So, 2015. Here we come. I realize I will fail some days, but overall, I am doing my best to be content with everything I have and need. These verses from Paul will be my yearly reminder:

I know how to live on almost nothing or with everything. I have learned the secret of living in every situation, whether it is with a full stomach or empty, with plenty or little. For I can do everything through Christ, who gives me strength. — Philippians 4:12-13 (NLT)

Posted: December 31st, 2014
Categories: Leah
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Only You

photo (18)Most people think of families as 2 kids + parents. I do. But we’re a trio family, and that’s how we’ll likely stay.

Social media are beautiful ways for me to keep tabs on my friends’ growing families, see photos of new babies and glowing parents and reignite that unique, hard-to-describe feeling of joy when a new life is brought into the world. It is a feeling I used to be afraid of, but motherhood has changed me for the better. I feel like I can see the world through the Creator’s eyes better – He views us as children discovering new, exciting things around us every day. And imagine how great it feels to him to have little hands grasp him for strength, for comfort and out of love.

Who wouldn’t want to invite MORE of that into the world through new life?

A friend recently sent me this article about how it’s become “trendy” to have large families. Family size is becoming a status symbol. I guess I do see some of that, too – that others see large families as wealth. Even the Bible states that those with many children are blessed. But I don’t think that’s what the Bible means about “blessed.” It’s a different sort of blessing – one kinda like what I just heart-vomited above.

The article goes on to take the other standpoint – that those with families of 3, a one and only child, are making those decisions on purpose. Sometimes because of finances. Sometimes because of inability to conceive or age. And sometimes, because they just want a comfortable life.

I’ve thought about this piece for several days now. I agree with it one day, and another day, I don’t. I don’t want to be a mom who doesn’t invite additional children into the world “because we got it right the first time,” and I don’t want to be a mom who quietly condemns large families, either. But it IS nice to have a little piece of validation; that “onlies” are not uncommon these days. That Wes won’t be the only kid in school without a sibling.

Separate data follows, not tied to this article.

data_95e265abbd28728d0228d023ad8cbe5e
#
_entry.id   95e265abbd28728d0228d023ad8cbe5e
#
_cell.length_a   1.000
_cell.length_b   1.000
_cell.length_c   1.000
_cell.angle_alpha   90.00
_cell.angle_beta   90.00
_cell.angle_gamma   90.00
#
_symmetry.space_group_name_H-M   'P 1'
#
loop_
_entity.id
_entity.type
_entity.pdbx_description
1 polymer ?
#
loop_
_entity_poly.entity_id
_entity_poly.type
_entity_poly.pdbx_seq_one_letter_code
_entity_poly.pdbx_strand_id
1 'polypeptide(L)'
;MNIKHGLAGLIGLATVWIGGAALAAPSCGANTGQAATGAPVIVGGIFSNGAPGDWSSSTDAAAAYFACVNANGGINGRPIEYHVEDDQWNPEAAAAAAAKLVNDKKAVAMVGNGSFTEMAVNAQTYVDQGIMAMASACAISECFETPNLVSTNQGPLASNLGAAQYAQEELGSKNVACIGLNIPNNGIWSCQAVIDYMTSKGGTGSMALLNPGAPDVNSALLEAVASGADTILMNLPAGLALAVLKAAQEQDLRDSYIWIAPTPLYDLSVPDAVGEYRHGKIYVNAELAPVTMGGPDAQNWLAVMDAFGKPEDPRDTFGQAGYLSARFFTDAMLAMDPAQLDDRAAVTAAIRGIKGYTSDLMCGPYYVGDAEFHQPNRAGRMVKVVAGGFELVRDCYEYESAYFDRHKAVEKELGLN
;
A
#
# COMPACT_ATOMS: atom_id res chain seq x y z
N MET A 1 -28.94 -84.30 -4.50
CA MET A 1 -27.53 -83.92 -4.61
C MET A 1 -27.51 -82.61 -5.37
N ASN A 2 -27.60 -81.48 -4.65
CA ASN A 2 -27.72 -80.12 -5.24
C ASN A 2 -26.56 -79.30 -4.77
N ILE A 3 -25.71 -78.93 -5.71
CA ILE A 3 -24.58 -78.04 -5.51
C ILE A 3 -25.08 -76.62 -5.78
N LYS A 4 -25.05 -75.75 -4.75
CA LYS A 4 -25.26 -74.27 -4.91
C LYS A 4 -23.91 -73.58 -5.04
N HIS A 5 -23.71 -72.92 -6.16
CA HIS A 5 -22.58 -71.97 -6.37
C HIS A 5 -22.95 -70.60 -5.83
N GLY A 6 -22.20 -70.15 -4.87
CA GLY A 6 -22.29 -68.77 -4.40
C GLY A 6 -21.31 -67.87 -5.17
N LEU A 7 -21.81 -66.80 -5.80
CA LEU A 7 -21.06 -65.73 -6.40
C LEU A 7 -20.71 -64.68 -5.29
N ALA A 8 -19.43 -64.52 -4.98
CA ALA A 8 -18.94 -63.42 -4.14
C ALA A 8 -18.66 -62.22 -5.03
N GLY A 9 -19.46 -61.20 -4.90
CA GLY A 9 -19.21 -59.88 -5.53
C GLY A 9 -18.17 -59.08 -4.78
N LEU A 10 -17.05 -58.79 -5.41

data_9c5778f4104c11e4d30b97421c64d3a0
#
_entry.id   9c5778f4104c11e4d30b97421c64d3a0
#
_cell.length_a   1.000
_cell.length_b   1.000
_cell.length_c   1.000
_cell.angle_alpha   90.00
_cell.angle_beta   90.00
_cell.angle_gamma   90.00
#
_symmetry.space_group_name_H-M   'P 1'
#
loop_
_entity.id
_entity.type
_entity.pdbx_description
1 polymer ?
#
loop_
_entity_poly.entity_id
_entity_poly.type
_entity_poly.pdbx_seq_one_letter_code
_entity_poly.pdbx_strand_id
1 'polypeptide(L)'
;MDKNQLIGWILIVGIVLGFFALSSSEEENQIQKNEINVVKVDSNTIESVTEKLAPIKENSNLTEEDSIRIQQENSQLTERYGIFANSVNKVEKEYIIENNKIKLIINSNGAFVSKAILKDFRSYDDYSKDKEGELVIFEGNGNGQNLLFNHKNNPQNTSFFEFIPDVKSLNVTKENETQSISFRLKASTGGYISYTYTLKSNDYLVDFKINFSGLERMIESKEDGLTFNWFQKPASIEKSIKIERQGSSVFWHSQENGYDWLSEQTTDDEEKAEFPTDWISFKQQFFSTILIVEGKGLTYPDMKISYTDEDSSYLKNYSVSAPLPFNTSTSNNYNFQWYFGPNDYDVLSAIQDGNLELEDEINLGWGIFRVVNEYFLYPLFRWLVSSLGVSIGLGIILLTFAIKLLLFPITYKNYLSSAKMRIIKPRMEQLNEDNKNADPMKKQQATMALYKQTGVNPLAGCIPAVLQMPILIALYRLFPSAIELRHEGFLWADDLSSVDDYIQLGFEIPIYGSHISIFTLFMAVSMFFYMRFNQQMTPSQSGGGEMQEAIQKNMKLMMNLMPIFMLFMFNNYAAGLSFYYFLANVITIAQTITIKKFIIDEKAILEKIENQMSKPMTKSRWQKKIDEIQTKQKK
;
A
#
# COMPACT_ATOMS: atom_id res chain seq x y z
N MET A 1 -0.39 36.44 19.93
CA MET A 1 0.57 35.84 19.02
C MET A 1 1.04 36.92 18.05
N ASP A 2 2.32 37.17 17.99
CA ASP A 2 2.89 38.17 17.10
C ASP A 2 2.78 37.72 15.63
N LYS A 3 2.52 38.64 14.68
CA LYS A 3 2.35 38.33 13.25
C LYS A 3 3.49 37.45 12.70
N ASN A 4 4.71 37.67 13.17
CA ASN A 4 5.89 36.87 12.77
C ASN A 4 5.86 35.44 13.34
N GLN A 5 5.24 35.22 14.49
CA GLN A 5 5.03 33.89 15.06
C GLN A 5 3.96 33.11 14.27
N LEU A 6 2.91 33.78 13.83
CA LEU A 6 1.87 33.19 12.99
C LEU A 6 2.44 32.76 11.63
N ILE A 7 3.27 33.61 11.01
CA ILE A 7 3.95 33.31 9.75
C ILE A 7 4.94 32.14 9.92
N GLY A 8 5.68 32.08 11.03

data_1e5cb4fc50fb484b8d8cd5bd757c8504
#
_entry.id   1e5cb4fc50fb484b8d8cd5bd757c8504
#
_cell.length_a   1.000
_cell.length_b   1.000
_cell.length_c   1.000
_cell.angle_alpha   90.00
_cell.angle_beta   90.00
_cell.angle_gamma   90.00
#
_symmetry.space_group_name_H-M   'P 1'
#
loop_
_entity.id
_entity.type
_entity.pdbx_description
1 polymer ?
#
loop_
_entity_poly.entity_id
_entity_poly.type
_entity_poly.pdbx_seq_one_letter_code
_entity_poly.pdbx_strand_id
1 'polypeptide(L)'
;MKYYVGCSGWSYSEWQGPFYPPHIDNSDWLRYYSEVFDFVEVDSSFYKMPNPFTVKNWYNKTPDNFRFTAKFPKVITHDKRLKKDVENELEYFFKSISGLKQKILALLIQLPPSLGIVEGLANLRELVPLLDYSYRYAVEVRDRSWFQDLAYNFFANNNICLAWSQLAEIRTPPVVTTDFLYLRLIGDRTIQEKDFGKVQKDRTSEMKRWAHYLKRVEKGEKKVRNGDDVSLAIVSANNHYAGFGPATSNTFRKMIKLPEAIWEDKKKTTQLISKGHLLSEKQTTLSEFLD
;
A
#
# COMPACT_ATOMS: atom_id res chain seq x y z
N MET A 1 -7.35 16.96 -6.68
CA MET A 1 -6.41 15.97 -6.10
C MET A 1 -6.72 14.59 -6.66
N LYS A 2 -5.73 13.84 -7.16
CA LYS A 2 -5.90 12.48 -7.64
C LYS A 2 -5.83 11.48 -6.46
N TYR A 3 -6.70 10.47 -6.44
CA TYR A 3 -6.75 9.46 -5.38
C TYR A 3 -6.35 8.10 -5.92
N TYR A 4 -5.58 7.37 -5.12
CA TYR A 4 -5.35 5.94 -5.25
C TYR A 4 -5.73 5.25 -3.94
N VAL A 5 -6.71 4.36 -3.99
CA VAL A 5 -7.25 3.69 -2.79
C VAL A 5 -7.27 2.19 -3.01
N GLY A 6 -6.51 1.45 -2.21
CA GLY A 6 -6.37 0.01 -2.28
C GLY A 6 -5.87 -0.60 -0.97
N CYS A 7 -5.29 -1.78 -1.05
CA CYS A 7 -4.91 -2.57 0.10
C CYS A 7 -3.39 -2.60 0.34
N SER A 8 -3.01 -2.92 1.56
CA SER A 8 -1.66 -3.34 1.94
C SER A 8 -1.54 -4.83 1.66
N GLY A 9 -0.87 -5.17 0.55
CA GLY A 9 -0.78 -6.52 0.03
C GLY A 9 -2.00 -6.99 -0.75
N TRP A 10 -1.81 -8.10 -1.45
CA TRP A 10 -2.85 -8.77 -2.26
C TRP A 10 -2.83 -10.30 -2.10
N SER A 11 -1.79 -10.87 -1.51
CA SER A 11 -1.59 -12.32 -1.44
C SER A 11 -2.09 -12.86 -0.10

Here’s the thing: people talk about infertility, people talk about the case for no children, and people certainly talk about (or ask about) additional children. But no one really talks about the desire to have more children, but deciding not to – for any reason. I’m tired of keeping it to myself. It breaks me up inside. I’m tired of mourning for a child and I’m tired of grieving for Wesley’s “lonely household.”

It’s been a long year for me to reconcile my thoughts about expanding our family. My heart has room for one more child, but I think we’re complete. At least, in terms of  blood relation. Who knows what the future holds – I don’t think I’m done being a parent, whatever that means. Will we be foster parents some day? Maybe?

I’m learning to turn my mourning into joy. (I’m no good as a mopey mother!) I’ll think of all the blessings I do have: We’ve had a blast these summer weeks as a small family. We’ve grown close. We’re able to be flexible and splurge and be together. I’m determined to be the best mom to Wes that I can be. Sure, it’s going to be tough some days, but I’ve got a great little family to back me up. And as long as my friends keep reproducing, I’ll be able to hold and snuggle little children, and perhaps even be a part of that village it takes to raise them, for many years yet.

Posted: July 10th, 2014
Categories: Leah